How to Check Your Ratings From Uber Drivers, Plus 5 Ways to Avoid Getting a 1-Star Review How much does your rating matter? Potentially a lot.

By Amanda Breen

As of yesterday, curious Uber passengers can finally access a breakdown of their average rating in the rideshare app's new Privacy Center. Prior to the update, users could only see their average score across all past trips, but the new feature reveals individual reviews from drivers — ranging from a glowing five stars to the dreaded one.

Accessing these insights will require some work. First, make sure you've downloaded the most recent version of the app. From there, tap on your profile image, hit Settings, then scroll down to click the Privacy section. Choose the Privacy Center and swipe left beneath the "Your data and privacy at Uber" section. Three options in, "Would you like to see a summary of how you use Uber?" will appear. Tap "See summary," scroll down to the ratings section, press "View my ratings," and there you have it. Peruse the reviews you've received (for your last 500 trips) under "Rider ratings."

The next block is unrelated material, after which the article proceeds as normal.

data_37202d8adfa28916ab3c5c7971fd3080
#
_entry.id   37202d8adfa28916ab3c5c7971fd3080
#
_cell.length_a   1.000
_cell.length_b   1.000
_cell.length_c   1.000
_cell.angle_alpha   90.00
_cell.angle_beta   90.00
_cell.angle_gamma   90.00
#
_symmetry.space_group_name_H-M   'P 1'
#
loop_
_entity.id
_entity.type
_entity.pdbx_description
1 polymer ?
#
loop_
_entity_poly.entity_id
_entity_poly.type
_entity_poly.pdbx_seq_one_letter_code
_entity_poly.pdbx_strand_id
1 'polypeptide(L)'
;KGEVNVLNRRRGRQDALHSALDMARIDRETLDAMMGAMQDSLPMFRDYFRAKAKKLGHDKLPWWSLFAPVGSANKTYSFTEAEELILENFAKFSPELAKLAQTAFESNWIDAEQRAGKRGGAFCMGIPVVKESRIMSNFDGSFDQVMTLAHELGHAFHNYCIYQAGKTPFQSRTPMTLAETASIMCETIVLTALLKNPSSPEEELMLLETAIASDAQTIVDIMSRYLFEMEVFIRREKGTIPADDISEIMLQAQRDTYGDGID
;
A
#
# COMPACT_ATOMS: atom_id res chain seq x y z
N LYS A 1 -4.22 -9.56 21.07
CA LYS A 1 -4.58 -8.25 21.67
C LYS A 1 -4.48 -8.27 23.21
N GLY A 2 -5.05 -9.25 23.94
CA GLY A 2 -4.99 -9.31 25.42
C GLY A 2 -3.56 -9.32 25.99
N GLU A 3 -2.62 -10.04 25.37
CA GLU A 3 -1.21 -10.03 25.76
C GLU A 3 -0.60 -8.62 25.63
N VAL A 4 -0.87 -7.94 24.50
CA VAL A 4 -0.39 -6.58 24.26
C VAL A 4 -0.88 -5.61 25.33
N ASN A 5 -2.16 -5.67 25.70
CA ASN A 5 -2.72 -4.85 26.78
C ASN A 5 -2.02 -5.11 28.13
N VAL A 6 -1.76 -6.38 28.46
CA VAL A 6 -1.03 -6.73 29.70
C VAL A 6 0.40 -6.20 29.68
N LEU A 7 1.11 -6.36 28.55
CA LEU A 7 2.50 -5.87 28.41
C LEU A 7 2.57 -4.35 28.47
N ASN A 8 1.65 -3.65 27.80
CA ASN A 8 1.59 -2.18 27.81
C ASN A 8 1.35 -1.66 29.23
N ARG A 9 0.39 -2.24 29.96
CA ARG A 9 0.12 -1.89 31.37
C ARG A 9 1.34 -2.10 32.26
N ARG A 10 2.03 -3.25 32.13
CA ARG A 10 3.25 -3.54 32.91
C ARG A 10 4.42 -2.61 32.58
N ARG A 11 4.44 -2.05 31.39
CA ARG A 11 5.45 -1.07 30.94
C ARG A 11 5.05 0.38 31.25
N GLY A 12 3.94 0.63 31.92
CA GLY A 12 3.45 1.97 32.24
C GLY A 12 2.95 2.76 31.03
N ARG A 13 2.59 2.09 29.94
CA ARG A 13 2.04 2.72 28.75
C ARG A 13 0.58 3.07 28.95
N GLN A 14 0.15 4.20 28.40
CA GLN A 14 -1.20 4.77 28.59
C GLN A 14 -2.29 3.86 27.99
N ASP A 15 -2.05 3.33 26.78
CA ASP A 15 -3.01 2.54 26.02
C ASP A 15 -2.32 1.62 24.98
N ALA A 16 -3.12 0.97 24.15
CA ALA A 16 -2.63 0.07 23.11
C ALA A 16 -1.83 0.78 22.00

Related: 'This Is About Respect': NYC to Raise Minimum Pay for Uber and Lyft Drivers

While Uber wouldn't say how often the list is updated with new rides, the company noted there is a post-ride delay to protect the driver's privacy. Riders can also review their past trip information, payment details and control marketing preferences in the Privacy Center, and, as always, riders can give their drivers a rating on the one- to five-star scale too.

How much does your rating matter? Potentially a lot. Although Uber doesn't name a specific cutoff point, a driver or passenger that receives consistently low scores could lose access to the company's services. The minimum average rating differs from city to city, Uber states.

If you access your data and are shocked or disappointed by the results, Uber has some tips to boost your score: Be sure to take your trash with you, wear your seatbelt, be on time, treat riders with respect and don't slam doors. In other words, don't be a jerk.

Wavy Line
Amanda Breen

Entrepreneur Staff

Features Writer

Amanda Breen is a features writer at She is a graduate of Barnard College and received an MFA in writing at Columbia University, where she was a news fellow for the School of the Arts.

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